Unlike Type I supernovae, which are powered by a thermonuclear explosion of a white dwarf star, Type II supernovae, the more frequently occurring type modeled by Warren and Fryer, are powered by the massive star’s gravitational collapse. The star begins its life burning hydrogen, then heavier elements as the hydrogen is exhausted and the temperature rises. Eventually, the core of the star consists entirely of iron, which can no longer provide the energy to resist the enormous gravitational forces pushing down on it.

As the iron atoms are crushed together, the core temperature rises to more than 10 billion degrees. The force of gravity overcomes the repulsive force between the nuclei and, in a few tenths of a second, the core of the star collapses from its original size of about one-half the diameter of Earth to 100 kilometers. The core heats the material surrounding it not with light, but by radiating most of its energy in neutrinos, nearly massless sub-atomic particles that can pass through tons of matter without being affected. As the in-falling gas approaches the core, it is exposed to a higher and higher flux of neutrinos. A tiny fraction of those neutrinos are absorbed. They heat the gas, which expands and becomes buoyant.

The heated gas floats upward in large bubbles carrying energy away from the core and is replaced by colder gas that sinks toward the core and in turn becomes heated. This heat transfer from the core to the envelope of the star results in enough energy transfer to create an explosion.

Stirling Colgate, now a senior fellow at Los Alamos, has been following closely the progress in understanding supernovae. “Intellectual honesty demands that we remove the approximations in our models, so that we become confident that our simulations duplicate reality,” he said. “Astrophysics is a realm where nature arranges the experiments, so we have to pay the utmost attention to our theoretical and computational assumptions.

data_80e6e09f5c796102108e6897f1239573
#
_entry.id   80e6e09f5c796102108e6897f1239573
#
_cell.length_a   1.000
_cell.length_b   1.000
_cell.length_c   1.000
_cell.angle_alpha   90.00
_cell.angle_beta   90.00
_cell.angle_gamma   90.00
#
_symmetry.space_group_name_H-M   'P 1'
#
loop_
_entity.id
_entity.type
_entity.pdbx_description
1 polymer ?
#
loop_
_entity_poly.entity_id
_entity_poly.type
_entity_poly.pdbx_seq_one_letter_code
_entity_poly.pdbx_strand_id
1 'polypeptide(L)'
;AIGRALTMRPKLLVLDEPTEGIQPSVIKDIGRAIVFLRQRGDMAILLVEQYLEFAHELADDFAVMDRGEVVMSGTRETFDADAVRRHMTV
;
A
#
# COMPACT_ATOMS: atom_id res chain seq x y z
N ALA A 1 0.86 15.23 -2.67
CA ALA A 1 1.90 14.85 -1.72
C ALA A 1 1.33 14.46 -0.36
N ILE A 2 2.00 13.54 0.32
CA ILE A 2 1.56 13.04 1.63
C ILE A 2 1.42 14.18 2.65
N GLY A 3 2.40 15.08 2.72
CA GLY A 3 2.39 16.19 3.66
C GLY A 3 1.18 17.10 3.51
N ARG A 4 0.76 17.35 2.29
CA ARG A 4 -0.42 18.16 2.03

“Our one-dimensional models didn’t allow for convection, so they didn’t result in robust explosions,” he said. “The two-dimensional models demonstrated that convection was important, but we knew that turbulence is fundamentally different in two dimensions, so there was still doubt.”

Colgate concluded, “With these three-dimensional results, we have reached the final battleground and are ready to attack the more exotic problems that involve rotation and non-symmetric accretion.”


The work of Warren and Fryer is part of a larger Supernova Science Center effort, which includes scientists from the University of Arizona, the University of California Santa Cruz and Lawrence Livermore National Laboratory. The Supernova Science Center is funded by the Department of Energy’s Office of Science, Scientific Discovery Through Advanced Computing program. More information is available at

Other groups, including the Terascale Supernova Initiative headed by Anthony Mezzacappa at Oak Ridge National Laboratory and the group led by Thomas Janka at the Max Planck Institute for Astrophysics in Germany, are also making rapid progress in the area of core-collapse supernovae.

Los Alamos National Laboratory is operated by the University of California for the National Nuclear Security Administration (NNSA) of the U.S. Department of Energy and works in partnership with NNSA’s Sandia and Lawrence Livermore national laboratories to support NNSA in its mission.

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Astrophysicists from Los Alamos National Laboratory, New Mexico, have created the first 3-D computer simulations of the spectacular explosion that marks the death of a massive star.